Most radio-station ratings available to the public are general, giving a sense of the outlet's overall performance -- like these, for instance. But a radio insider has provided us with numbers specifically for the 5 a.m.-9 a.m. time period -- morning drive, the most lucrative of all the day parts. By that measure, KHOW's Peter Boyles isn't just beating the competition, but crushing it. And there are plenty of other intriguing revelations in the figures on view below.
The first page here features the top twelve, with digits from the June 2011 ratings period (the most recent) for listeners age twelve and over highlighted. Categories include average share (the percentage of those listening to radio in the market who are tuned to a particular station), cume persons (the number of different people who tune to a station during the day part for at least five minutes) and weekly TSL (the amount of time each week a person listens to the station).
It's difficult to simplify the totals -- to say how many people each share equals, for instance -- because of fluctuating listenership and a slew of other factors. And the math can get tricky. Consider that one station may actually have fewer listeners than one rated below it because those who do tune in listen for a longer period of time -- one reason why the weekly TSL figure is so important.
A commenter on a December blog post about ratings wrote that "based on things I've seen, top morning shows in Denver have somewhere in the ballpark of 150,000-200,000 listeners per week (and that's people who listen at least five minutes, no necessarily the full show)." This is as good an estimate as any.
Fortunately, the horse race is easier to comprehend. And among listeners age twelve and over, KHOW earned a 9.0 share in June, while second-place finisher KYGO-FM registered a 6.1 share -- a huge gap. One reason is Boyles's loyal listenership. His weekly TSL is three hours and fifteen minutes, tied for second overall, and behind just one other station in the top twelve -- KEZW-AM, which finished in eighth position largely because its fans tuned in for a whopping four hours and six minutes.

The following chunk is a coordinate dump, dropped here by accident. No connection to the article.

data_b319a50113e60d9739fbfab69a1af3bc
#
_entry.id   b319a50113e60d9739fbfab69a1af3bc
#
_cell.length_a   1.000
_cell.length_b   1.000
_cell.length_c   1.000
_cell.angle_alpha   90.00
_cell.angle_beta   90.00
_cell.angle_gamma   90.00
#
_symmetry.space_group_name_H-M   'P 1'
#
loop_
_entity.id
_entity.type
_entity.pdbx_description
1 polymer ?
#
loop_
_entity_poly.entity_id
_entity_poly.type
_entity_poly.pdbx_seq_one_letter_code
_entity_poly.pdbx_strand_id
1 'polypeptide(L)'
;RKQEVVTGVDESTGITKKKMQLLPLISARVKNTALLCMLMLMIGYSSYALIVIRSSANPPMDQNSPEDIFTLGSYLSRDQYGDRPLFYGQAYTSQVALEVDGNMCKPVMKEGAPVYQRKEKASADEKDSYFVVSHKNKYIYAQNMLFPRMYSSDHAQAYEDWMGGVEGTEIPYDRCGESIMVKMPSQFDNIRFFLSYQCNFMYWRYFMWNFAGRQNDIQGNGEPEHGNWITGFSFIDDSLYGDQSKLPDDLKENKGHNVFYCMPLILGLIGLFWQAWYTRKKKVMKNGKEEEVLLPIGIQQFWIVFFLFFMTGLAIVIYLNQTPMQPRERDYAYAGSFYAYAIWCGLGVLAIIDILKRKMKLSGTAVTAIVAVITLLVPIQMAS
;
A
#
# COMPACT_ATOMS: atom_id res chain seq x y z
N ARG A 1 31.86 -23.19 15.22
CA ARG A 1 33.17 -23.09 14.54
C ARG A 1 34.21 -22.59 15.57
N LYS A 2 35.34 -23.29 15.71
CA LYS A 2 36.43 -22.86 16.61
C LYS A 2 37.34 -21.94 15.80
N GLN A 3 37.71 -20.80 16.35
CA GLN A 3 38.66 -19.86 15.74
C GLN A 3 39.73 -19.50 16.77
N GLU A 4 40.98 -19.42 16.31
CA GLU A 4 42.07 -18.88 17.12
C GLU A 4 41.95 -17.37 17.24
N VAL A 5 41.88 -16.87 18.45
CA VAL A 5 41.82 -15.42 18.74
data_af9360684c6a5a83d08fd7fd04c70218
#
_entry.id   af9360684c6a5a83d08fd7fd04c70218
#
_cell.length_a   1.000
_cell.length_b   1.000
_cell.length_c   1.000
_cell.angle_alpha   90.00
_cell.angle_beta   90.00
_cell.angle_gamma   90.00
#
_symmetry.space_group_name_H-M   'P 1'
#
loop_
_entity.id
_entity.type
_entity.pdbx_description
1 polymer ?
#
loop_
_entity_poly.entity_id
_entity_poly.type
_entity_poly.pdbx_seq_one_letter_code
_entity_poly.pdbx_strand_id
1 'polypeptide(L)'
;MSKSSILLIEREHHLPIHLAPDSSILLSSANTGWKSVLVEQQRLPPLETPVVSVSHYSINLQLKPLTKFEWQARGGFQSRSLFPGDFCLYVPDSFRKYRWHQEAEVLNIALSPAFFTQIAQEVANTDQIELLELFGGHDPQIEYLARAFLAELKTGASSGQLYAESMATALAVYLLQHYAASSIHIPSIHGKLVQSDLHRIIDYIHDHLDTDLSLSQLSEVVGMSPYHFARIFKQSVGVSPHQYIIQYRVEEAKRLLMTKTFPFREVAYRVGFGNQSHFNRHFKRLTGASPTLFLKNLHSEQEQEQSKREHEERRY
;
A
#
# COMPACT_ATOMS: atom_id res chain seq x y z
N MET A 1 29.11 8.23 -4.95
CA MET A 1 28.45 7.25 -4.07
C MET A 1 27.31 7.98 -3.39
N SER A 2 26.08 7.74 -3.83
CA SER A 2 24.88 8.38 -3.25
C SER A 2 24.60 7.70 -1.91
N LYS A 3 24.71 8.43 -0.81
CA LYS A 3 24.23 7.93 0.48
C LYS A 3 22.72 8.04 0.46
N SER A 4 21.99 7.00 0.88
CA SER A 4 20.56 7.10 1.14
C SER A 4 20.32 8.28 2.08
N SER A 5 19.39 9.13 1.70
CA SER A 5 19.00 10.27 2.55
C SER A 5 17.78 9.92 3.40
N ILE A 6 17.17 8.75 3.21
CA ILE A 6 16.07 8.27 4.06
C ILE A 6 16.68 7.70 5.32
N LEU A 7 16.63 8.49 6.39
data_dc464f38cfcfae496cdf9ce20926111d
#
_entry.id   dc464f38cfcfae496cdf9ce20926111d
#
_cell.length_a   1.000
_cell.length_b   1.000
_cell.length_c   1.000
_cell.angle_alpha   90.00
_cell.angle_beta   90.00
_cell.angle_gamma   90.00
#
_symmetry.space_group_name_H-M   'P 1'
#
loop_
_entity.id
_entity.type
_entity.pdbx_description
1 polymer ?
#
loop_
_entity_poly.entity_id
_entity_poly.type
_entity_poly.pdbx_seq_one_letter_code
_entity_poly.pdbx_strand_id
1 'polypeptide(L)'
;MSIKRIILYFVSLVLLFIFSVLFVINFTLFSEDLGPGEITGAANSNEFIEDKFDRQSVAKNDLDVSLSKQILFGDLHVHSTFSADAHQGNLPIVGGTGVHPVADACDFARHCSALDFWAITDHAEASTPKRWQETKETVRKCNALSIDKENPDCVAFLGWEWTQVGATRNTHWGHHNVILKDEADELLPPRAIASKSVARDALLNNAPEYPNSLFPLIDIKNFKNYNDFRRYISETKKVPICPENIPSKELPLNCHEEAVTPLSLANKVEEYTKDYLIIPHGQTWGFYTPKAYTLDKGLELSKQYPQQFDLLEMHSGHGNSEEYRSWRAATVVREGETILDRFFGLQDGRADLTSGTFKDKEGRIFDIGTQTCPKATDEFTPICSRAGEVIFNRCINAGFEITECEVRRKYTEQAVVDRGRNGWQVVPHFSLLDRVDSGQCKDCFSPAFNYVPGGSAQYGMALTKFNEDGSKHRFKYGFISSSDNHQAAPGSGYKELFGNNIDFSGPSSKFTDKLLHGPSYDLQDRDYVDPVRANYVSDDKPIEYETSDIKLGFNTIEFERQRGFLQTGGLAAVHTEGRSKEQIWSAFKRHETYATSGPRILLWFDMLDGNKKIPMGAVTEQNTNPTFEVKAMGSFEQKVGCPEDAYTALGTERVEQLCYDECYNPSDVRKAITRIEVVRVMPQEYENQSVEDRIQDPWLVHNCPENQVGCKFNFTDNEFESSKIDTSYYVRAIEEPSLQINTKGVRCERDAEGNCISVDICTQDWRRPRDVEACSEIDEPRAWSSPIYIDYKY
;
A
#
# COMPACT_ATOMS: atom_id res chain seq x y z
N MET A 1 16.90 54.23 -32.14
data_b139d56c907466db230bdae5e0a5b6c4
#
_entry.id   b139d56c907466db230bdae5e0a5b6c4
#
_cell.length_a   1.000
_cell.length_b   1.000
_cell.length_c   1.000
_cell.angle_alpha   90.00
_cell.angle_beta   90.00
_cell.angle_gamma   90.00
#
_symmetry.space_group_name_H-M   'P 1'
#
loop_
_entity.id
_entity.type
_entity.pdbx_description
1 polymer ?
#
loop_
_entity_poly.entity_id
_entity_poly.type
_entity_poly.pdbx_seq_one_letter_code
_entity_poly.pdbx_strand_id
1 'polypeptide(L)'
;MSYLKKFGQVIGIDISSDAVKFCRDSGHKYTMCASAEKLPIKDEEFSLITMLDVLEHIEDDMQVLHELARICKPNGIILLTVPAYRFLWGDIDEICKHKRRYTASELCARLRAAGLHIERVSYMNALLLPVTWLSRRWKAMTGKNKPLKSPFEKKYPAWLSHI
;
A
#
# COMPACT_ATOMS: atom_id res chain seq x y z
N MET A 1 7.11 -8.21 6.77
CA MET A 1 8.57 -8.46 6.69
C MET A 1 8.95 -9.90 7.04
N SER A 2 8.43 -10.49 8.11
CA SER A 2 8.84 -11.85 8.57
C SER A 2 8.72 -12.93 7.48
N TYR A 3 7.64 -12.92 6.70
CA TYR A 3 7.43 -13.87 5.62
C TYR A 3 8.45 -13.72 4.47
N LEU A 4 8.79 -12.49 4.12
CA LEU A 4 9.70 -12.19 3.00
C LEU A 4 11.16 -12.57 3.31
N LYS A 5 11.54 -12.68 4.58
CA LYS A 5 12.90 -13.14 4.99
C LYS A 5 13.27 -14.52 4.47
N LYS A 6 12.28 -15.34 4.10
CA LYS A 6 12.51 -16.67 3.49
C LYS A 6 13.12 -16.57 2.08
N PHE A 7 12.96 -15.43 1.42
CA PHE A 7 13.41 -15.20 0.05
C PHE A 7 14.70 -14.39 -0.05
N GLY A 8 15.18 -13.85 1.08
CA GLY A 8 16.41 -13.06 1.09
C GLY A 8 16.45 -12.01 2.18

Among the next twelve finishers, note the strong performance of Colorado Public Radio, which wound up thirteenth -- well ahead of many commercial outlets. Also impressive: little engine that could KTCL, which actually scored higher than higher-profile Clear Channel sister stations like KBPI-FM and KPTT-FM.
Stations 25 through 36 are highlighted by KKFN-FM/The Fan, whose numbers in June were half of what it generated in February, during the height of basketball and hockey season, and KUNC, whose numbers are on the rise even though it's based in Greeley, and therefore not officially a part of the Denver-Boulder market.
By stations 37 through 48, the numbers are falling off fast, with several registering a zero share. That doesn't mean no one is listening, but that mighty few are being tallied. Consider KCKK-AM, which scores a cume persons number of 29. But at least those folks are listening for 42 minutes a week.
All the stations seen next are listed as tied for 44th place in the market, because all of them have a zero rating -- and most don't show any cume persons, either. Again, that doesn't mean no one's out there. Still, it suggests that the assorted streaming stations, as well as HD stations affiliated with prominent outlets like Alice, the Mountain and KBPI, haven't managed to accrue much of an audience.
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And that goes for this last batch, too. Zero share points, zero cume persons, zero time spent listening. Ouch.
More from our Media archive: "David Sirota's AM 760 ratings grow thanks to unlikely talk-radio demographic: women."